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Timoun ak Medya


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PLAN Haiti

Contact details
Stefanie Conrad
Plan Haiti
3 Impasse Lily
Port-au-Prince, Haiti
Tel: +509 510 9471; 558 5606
Email: comhti@planinternational-ht.org
Website: www.panosinst.org/radio

Project partners

Panos Institute
Radio Netherlands Training Centre




'Our Own Voice' was launched in March 2000 as a three-year project, jointly implemented by Plan, Radio Netherlands Training Centre (RNTC) and the Panos Institute.

Our Own Voice is a component of a wider Plan programme entitled 'Child Rights and Participatory Media in Civil Society', which currently involves projects in El Salvador, Dominican Republic, Haiti, Honduras and Nicaragua.

Aims and objectives

The programme aims to provide children with the skills required for effective participation in community development activities, using creative media and creating opportunities for their increased positive presence in media. It also seeks to raise awareness among parents and children on children's rights and the value of children's participation in community development activities. Its objectives are:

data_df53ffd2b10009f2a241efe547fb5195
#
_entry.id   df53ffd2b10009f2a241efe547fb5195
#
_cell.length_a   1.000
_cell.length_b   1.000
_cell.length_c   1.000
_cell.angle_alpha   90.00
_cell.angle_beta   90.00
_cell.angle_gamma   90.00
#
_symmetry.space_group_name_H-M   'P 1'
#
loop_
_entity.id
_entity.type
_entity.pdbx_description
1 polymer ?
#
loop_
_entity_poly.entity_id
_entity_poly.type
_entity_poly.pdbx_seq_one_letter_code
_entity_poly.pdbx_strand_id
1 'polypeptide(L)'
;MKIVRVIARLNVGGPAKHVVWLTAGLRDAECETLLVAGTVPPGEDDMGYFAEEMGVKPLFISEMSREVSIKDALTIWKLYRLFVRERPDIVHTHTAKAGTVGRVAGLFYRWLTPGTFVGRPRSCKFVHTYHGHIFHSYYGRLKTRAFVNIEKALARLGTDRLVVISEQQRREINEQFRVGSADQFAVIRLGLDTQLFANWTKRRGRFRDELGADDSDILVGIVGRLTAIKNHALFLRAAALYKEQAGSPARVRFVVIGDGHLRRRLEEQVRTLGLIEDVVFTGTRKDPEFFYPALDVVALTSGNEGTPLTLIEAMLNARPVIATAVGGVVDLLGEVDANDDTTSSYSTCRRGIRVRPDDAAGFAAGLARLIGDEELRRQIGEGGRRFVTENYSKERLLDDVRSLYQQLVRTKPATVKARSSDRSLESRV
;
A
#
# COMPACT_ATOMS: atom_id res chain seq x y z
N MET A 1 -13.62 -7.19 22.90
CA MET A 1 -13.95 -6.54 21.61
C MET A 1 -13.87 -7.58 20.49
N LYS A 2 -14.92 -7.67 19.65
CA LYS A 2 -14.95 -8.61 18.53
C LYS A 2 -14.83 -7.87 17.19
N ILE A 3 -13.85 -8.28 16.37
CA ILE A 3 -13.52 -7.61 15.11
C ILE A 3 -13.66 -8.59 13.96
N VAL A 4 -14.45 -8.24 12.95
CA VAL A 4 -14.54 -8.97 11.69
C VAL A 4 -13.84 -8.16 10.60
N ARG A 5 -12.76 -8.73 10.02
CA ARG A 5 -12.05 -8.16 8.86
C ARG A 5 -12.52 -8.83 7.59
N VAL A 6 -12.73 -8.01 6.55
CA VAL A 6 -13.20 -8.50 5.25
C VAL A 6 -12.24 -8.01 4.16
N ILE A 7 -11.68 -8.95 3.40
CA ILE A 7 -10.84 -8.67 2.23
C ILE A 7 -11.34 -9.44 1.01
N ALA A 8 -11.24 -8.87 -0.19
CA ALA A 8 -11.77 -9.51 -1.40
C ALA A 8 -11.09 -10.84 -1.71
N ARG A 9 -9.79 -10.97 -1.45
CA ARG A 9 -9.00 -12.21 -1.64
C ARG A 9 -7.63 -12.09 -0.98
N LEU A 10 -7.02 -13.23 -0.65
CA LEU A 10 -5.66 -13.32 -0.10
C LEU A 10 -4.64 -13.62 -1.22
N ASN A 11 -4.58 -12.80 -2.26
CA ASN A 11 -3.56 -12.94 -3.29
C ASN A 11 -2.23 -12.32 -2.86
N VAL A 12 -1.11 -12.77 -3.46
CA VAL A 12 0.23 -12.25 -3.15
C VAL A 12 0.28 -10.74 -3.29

• to empower child journalists to work up to their full potential;

• to build up a network of child journalists in Plan programme areas;

• to encourage media to include children's issues and perspectives in their programming by regularly providing them with relevant information;

• to establish solidarity between adult and child journalists;

• to demonstrate the benefits of having more children in media programming and to add to the information base on children's issues and perspectives;

• to disseminate widely the best of the results of the children's work in various media forms, throughout Haiti and internationally;

• to increase awareness on child rights at national and international level;

• to facilitate an exchange of experiences and views of children worldwide.